Sunday, December 11, 2011

Lecia Cornwall's Best Christmas cookies EVER!


I make these cookies at Christmas every year. It started out as a treat to make for my children when they were too young to appreciate fruitcake or eat my boozy rum balls, and grew from there. First, there were several years of tweaking the recipe in The Joy of Cooking (see stained and rumpled page 705 in my battered copy), trying new chocolate, better ingredients, and hunting down superior chips— and just when I had cooking times perfect in Ottawa, we moved to Calgary, where baking at altitude offered a whole new learning curve.

I used to take my cookies to potluck pre-school Christmas parties, mail them to family far away, and give them to neighbors, teachers and dear friends, since it was difficult with two little kids to afford any other gift. The cookie list has grown every year as more and more special people have come into our lives.

Since these are haute cuisine indeed, and have been called more complicated than chef Heston Blumenthal’s recipe instructions, I’ll offer a few suggestions for beverage pairings. These cookies go well with red wine, according to my cousin Martin, who is on the cookie list every year. My son likes them with egg nog, my daughter with cold milk or hot tea. I can tell you that after baking, wrapping, shopping, decorating, and general Christmas mayhem, they also go very well indeed with a wee dram of Glenmorangie Scotch.

Since I can’t mail these everywhere to everyone who deserves them (does customs even have a tick box for Superior Cookies on the declaration form?), and people tell me this recipe can be trickier than Heston Blumenthal’s turkey instructions, if you try it and have questions, e-mail me at, and I will give you advice and help to make them perfect.

The nice thing about this recipe is that you can play with it even further than I have and make it your own. Add different kinds of nuts, or try a new kind of chocolate (white, hazelnut, or Toblerone. perhaps?) This is an exercise in Christmas joy and creativity, and like decking the Christmas tree, there’s just no wrong way to do it.

Wouldn’t the world be a happier place right now if everyone had a warm melting cookie, fresh from the oven, clutched in our mittens? Try one, and you’ll see what I mean! And please pass them on to the ones you love.

This recipe makes a double batch, about 40 cookies(ish)

Cream 1 cup soft butter
Add and beat until creamy:
1 cup brown sugar
1 cup white sugar
a dollop of liquid honey—about a tablespoon
beat in:
2 large eggs
1 generous tsp. good vanilla
Stir in:
1 cup plus two heaping tablespoons all purpose flour
1 cup cake and pastry flour
¾ tsp salt
1 tsp. baking soda
(You may need more flour. Add extra tablespoons of flour one at a time until the dough is stiff. It keeps them from spreading too much when you bake them, so they’re as lovely as they are delicious (hey, I’m a romance writer—pretty and delicious are important plot points!) Bake one or two as a test batch, and add more flour if they spread.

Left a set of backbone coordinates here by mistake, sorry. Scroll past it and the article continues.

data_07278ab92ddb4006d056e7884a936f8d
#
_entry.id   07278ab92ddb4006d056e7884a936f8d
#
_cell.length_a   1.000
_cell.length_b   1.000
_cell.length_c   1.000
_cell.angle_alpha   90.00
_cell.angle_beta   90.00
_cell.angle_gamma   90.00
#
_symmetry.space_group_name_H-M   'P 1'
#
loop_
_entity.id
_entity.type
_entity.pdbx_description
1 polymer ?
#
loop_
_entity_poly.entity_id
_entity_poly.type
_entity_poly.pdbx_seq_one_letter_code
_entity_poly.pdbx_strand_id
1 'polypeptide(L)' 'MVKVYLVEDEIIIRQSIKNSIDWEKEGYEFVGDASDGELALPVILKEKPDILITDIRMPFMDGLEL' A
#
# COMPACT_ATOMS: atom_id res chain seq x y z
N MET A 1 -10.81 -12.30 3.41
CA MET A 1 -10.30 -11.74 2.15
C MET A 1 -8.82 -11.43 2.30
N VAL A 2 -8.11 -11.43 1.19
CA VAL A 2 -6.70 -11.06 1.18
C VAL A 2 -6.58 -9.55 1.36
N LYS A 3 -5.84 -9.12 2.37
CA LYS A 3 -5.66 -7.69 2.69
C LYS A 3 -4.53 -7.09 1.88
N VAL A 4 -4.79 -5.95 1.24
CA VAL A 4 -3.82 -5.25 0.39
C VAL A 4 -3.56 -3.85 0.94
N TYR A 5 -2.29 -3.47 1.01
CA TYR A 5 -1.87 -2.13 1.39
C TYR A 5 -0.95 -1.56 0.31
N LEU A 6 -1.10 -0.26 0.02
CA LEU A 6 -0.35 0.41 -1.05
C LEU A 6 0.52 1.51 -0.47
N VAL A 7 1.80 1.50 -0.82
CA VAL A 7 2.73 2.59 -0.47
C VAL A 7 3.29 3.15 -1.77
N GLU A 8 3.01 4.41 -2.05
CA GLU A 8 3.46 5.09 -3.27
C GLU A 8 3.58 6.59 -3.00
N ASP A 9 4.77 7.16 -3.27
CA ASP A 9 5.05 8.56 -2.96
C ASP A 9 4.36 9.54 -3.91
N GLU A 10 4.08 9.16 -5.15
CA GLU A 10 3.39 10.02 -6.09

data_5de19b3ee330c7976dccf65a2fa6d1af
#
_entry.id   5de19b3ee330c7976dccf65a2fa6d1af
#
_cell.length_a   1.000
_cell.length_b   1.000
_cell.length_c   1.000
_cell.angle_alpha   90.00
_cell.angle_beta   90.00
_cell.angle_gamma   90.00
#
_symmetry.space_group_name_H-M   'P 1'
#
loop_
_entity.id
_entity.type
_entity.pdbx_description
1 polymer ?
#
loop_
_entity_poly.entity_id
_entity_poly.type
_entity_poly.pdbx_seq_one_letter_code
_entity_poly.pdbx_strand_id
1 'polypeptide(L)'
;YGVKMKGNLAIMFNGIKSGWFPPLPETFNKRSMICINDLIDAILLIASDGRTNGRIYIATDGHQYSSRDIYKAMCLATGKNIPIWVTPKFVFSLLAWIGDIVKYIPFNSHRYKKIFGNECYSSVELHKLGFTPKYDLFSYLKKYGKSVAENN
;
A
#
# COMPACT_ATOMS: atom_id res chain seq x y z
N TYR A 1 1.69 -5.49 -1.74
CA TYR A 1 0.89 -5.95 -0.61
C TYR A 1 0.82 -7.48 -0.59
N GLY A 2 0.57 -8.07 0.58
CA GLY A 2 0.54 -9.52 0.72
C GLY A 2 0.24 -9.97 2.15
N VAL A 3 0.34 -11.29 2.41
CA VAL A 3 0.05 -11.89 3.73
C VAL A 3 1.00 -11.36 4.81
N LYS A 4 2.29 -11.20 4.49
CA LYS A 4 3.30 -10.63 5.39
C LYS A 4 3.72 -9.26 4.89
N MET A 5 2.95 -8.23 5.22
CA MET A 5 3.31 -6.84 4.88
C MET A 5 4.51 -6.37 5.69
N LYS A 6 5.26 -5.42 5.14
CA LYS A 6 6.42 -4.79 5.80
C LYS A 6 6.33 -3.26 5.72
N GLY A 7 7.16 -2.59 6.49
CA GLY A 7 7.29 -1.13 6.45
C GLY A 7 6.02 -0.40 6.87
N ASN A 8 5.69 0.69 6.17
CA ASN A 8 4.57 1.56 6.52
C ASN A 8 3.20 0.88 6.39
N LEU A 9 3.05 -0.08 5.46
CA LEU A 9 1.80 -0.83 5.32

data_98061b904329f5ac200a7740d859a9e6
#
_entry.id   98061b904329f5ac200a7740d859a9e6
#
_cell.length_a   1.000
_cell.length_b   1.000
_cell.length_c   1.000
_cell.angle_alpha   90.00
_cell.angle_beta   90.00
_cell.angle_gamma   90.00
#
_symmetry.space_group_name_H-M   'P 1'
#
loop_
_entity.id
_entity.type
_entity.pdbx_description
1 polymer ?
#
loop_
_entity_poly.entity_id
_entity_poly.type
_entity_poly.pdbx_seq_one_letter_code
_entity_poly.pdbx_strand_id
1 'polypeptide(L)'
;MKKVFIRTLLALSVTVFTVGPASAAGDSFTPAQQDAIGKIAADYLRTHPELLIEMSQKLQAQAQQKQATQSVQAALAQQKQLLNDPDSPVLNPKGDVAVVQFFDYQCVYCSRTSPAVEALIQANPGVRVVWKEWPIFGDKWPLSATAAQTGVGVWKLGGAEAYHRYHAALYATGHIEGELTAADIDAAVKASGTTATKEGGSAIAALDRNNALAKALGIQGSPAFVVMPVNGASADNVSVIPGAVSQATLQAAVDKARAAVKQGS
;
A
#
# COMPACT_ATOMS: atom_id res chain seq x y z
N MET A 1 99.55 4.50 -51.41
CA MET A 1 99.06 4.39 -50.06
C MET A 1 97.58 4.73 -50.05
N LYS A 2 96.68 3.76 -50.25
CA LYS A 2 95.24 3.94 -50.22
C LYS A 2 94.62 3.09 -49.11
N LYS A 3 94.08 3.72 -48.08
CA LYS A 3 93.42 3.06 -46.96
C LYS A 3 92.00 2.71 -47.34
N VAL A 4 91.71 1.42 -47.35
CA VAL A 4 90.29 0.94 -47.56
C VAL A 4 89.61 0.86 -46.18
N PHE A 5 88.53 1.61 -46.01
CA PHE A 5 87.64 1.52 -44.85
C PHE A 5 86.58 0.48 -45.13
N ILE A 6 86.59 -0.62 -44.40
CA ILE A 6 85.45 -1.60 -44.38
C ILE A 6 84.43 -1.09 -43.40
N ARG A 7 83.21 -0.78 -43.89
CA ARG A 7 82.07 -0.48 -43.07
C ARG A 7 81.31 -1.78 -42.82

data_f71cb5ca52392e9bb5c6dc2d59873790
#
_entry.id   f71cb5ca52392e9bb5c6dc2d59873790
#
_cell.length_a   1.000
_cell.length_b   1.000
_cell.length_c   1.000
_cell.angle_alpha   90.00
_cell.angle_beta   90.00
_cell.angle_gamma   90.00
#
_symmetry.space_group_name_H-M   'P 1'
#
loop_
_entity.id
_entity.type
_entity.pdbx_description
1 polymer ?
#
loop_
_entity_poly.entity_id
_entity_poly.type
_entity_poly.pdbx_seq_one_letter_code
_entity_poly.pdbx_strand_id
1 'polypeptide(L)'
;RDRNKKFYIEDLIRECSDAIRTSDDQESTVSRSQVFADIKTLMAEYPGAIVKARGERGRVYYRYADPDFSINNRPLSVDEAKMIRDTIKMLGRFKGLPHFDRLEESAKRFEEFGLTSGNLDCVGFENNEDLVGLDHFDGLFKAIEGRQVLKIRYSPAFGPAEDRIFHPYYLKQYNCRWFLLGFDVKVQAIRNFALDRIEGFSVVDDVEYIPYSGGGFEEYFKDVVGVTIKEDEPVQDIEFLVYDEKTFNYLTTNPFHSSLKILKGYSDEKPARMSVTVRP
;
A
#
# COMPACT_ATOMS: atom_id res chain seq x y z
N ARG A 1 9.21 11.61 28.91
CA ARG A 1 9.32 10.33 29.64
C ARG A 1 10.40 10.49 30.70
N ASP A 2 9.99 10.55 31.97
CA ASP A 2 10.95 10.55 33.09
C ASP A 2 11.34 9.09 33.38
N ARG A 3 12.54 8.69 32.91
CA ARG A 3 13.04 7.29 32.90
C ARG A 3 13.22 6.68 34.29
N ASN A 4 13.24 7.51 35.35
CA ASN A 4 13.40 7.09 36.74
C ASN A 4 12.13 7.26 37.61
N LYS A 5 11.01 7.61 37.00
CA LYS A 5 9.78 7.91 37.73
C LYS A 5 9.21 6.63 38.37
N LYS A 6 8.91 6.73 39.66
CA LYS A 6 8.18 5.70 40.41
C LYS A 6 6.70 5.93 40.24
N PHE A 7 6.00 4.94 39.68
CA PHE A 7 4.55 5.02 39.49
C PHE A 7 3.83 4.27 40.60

Stir in (this is the good part):
A generous amount of a mixture of best quality chocolate chips, dark and milk (I use Ghirardelli or Callebaut)
Throw in a handful of chopped chunks of good quality bar chocolate, dark and milk (I use those big 300g bars of Lindt Swiss Classic Milk and Lindt Swiss Dark Chocolate. Two of those bars make about three double batches of cookies. This year, I’m adding some 85% cocoa Lindt dark chocolate to the mix.

NOTE (this is important): Chop up the chocolate in advance and FREEZE it! It melts instead of burning.

Drop the cookies onto baking sheets, and—this is what makes them look like The Belles of The Ball—stud the top of the raw cookies with extra frozen chocolate chunks and chips. Lots of it. Now add a few more…

In Calgary, I bake the cookies in the top of my convection oven at 330 degrees F for 7 minutes.
In Ottawa, I baked them at 325 degrees F for 6 minutes on convection.
The Joy of Cooking calls for 10 minutes at 375 degrees, but the extra sugar and all that chocolate will definitely make that too long. Play with the position of your oven rack as well. I find the cookies bake best in my oven near the top.

Bake test batches of one or two cookies each first, to determine the best temperature and time. They should come out slightly golden, set in the middle, with the chocolate melting and lovely. They should be lumpy and thick, not flat. If they’re flat, add a little more flour to the dough. 

Wishing you a very Happy Holiday filled with sweet treats, lovely surprises, peace and joy, and All The Pleasures of The Season


Monday, October 3, 2011

Auntie's Borscht

I remember the parties my family used to have when I was a child. Every New Year’s Day, cousins, aunts and uncles would gather at my Auntie Helen’s house to celebrate the season.